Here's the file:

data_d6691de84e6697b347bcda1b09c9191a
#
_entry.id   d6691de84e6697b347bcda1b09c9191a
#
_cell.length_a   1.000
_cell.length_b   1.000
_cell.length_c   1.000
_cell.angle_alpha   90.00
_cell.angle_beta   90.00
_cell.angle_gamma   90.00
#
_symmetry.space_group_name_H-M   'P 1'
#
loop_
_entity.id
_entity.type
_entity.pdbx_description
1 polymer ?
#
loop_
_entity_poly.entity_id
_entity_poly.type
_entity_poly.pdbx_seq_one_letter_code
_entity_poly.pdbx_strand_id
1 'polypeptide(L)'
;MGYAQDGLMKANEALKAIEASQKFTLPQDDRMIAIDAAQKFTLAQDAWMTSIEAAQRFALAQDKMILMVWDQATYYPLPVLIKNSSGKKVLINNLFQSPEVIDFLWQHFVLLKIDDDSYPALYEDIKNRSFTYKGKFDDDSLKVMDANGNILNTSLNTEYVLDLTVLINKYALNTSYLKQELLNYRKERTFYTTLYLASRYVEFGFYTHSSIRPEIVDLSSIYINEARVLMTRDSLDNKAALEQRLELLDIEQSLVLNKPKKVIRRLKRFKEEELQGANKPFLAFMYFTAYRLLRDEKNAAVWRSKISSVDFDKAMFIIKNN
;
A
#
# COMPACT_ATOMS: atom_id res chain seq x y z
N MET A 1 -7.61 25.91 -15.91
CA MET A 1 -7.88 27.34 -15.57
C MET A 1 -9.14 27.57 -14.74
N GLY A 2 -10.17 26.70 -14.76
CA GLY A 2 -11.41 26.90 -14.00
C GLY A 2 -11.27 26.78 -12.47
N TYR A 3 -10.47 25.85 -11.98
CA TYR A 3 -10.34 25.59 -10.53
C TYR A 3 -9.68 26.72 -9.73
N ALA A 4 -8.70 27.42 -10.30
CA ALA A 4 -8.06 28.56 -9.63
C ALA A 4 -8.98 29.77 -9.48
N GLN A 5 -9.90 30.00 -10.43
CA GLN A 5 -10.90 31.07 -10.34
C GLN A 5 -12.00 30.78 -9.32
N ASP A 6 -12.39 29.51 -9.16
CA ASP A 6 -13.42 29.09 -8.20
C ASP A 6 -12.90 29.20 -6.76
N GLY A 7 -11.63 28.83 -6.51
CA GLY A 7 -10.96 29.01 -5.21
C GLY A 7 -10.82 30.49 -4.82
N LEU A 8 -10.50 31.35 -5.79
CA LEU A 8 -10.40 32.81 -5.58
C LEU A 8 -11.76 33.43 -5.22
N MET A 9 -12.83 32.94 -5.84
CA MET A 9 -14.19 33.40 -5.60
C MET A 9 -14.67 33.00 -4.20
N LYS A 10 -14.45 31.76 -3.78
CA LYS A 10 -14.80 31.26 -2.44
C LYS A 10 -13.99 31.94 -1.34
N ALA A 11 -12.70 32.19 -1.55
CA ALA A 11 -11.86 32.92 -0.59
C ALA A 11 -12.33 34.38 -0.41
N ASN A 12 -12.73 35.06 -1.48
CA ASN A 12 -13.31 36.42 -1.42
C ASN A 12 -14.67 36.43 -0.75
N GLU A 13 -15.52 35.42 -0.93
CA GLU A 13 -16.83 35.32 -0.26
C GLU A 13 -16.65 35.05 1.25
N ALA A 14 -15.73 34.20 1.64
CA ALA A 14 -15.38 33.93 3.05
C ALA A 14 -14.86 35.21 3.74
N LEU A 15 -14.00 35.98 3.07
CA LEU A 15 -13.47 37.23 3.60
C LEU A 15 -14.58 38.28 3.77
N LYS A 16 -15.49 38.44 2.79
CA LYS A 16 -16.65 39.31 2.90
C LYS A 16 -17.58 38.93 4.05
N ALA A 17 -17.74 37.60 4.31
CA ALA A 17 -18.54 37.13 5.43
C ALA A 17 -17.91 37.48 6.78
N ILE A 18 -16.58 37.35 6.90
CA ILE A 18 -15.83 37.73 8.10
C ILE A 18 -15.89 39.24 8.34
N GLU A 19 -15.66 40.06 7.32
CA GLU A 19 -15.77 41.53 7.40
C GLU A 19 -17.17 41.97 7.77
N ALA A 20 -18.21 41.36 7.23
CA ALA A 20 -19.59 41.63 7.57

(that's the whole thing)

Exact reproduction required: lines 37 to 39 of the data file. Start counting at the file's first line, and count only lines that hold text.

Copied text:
N TYR A 3 -10.47 25.85 -11.98
CA TYR A 3 -10.34 25.59 -10.53
C TYR A 3 -9.68 26.72 -9.73